All the best,

-- Jim
Avatar universal
If you don't go the pot route, ask about Zofran. It didn't help me that much,  but some consider it the gold standard for nausea medications.
Avatar universal
It sounds like your husband has a had a transfusion or two for his anemia, but wondering if his doctor prescribed the helper drug, Procrit. Procrit can raise hemoglobin and therefore help abate some of the symptons of anemia. Like many here, I was on Procrit for much of treatment and don't think I would have made it (at least on full meds) without it. Procrit takes several weeks to work, so best to start it as soon as possible, if needed.

-- Jim

229903 tn?1191086451
When my husband was treating -especially the first time- I felt like you do.  His first doctor wasn't interested in answering any of our questions.  He was a gastorenterologist, not a hepatologist, and I don't think he'd treated many Hep C patients before.  He never prescribed anything to treat his side effects -anemia, severe headaches, joint pain, rash, etc.  He ended up pulling him off the treatment after only 20 weeks and mainly because of a rash he developed which I now know from reading this forum is a very common side effect.  I know that I was worried that my husband was dying too.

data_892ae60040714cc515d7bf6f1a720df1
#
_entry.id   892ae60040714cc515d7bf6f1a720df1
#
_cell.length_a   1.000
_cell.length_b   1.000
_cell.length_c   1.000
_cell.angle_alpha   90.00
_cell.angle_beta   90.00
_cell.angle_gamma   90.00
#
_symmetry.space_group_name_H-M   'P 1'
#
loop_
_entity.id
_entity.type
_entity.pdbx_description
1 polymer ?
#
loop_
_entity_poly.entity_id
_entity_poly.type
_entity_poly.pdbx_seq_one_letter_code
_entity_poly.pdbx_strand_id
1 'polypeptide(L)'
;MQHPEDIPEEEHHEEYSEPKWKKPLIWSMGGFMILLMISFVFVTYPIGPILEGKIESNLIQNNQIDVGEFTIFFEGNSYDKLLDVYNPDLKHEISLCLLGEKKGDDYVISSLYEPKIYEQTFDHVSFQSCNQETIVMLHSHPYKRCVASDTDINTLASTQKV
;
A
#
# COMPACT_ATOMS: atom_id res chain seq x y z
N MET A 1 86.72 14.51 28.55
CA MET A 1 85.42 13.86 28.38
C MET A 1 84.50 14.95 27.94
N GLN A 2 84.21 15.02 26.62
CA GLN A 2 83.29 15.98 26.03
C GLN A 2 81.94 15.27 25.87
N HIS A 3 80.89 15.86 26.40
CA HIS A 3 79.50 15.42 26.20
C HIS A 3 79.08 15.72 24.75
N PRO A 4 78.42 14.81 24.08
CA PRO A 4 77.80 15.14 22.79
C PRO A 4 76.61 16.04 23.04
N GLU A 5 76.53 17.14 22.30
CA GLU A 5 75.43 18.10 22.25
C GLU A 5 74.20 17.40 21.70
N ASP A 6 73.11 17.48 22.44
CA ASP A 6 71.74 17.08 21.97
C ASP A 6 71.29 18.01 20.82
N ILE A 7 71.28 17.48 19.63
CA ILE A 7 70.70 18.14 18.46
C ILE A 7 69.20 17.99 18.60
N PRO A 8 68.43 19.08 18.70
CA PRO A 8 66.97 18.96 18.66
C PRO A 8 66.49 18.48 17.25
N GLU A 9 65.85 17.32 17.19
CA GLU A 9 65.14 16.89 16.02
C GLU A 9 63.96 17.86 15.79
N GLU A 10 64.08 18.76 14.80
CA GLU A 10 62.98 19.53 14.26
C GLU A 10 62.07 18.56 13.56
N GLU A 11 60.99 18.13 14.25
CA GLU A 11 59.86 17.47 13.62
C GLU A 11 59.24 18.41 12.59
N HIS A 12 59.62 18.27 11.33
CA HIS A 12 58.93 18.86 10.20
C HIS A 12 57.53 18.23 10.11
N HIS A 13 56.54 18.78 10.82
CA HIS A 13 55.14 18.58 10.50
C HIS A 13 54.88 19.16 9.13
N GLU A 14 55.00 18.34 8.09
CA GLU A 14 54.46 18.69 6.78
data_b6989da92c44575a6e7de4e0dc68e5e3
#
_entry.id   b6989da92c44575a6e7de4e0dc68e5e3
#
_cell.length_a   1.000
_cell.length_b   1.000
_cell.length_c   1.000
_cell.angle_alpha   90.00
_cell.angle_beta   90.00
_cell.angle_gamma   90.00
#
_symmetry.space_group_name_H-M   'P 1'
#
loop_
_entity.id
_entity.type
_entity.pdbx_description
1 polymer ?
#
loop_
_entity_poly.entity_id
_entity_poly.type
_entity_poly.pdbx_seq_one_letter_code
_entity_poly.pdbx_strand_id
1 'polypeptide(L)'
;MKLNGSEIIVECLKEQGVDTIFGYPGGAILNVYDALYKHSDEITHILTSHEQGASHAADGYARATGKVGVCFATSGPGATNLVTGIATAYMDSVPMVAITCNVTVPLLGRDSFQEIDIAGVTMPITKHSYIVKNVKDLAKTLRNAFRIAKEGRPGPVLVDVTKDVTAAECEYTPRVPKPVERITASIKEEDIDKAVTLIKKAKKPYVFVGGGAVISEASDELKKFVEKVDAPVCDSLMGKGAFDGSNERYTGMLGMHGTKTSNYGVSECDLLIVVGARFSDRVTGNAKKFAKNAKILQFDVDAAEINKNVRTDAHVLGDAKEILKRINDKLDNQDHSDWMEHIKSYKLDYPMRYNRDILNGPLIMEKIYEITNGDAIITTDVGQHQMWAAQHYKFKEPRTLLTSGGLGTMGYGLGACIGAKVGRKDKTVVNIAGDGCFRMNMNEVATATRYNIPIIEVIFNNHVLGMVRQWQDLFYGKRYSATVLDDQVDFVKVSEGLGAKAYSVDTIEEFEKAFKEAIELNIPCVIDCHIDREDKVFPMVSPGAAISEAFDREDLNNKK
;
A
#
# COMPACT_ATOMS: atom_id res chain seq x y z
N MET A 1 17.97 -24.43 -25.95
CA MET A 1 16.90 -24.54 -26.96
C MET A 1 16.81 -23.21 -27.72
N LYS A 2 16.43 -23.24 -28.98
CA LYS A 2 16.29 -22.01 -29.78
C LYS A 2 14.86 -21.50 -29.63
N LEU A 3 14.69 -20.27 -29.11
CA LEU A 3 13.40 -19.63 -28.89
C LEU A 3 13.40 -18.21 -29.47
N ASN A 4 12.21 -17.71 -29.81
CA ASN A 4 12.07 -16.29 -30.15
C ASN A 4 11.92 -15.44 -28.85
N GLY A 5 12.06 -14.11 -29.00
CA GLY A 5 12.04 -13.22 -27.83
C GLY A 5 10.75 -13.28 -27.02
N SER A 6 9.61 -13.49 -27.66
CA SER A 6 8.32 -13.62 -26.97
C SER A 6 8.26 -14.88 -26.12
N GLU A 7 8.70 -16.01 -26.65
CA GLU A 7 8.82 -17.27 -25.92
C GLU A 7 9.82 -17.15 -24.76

When he felt especially bad he would call the nurse at Commitment to Care (they were supplying his drugs at no charge) and she would always suggest that he drink as much water as he could.  A lot of times that would help.  
One side effect that my husband didn't have was nausea and so I don't know how difficult it would be for your husband to get down any liquids.  Could you call the doctor and ask him for something for the nausea?  Jim's medical marijuana idea sounds like it might work, but if you're against that I'm sure there are other prescriptions the doctor could give him.
I've always read that it's very important to drink a lot of water while on treatment.  The rule of thumb is half your body weight in ounces every day.  Also the ribavirin is better absorbed when taken with fat -even ice cream.
I'd also want to know if the doctor has given him a PCR to check his viral load since he started treatment.  I mentioned this once before, but if he is a rapid responder - no detectible virus at 4 weeks- he may be able to stop the treatment after only 16 weeks instead of 24 with about the same chance of success.  Having that early PCR helps you make informed treatment decisions later on and if I were your husband I wouldn't want to have to treat one more day than I have to.  It would be different if he were having minimal side effects, which certainly isn't the case!